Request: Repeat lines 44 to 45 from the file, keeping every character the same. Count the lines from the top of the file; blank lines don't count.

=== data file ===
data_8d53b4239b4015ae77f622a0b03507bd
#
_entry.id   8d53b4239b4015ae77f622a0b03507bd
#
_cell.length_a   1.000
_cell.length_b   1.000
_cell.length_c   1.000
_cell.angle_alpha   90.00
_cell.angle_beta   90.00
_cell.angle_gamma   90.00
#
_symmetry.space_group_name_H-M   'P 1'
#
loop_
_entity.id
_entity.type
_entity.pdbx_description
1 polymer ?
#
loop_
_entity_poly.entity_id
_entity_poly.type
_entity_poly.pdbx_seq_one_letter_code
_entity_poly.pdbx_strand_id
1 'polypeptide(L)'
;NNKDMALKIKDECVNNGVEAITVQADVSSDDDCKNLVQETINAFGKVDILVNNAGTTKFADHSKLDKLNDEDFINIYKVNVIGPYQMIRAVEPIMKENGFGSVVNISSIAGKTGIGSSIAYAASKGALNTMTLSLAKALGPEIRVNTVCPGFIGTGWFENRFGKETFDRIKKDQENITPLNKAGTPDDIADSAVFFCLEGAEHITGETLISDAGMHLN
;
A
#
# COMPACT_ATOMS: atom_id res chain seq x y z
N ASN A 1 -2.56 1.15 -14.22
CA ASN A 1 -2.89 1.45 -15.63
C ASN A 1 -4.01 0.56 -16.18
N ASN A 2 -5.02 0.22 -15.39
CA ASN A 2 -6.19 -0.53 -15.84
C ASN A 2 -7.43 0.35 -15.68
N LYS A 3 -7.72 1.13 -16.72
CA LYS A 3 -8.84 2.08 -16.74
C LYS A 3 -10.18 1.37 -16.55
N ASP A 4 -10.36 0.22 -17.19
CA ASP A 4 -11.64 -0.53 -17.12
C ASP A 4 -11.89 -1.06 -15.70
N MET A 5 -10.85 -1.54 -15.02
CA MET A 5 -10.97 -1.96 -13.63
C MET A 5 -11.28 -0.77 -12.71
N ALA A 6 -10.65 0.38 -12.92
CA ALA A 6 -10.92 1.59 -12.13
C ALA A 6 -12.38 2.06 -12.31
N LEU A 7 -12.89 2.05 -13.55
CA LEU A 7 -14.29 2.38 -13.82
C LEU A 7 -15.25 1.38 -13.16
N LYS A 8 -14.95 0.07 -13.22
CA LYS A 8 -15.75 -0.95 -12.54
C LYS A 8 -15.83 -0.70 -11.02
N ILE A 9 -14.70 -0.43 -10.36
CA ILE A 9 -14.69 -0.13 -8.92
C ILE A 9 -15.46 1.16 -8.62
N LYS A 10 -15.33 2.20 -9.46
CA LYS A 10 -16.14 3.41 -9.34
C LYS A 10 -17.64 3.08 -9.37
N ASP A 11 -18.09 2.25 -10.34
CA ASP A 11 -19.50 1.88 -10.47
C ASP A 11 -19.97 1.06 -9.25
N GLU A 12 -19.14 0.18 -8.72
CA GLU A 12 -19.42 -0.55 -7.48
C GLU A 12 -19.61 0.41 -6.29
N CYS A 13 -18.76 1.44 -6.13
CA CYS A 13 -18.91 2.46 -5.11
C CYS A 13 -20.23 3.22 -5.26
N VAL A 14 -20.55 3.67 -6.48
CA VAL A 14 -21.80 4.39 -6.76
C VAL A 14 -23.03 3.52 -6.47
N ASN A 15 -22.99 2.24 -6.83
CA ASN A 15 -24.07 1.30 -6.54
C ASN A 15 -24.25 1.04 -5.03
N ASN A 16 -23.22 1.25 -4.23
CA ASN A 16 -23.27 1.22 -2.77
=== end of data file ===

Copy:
CA MET A 5 -10.97 -1.96 -13.63
C MET A 5 -11.28 -0.77 -12.71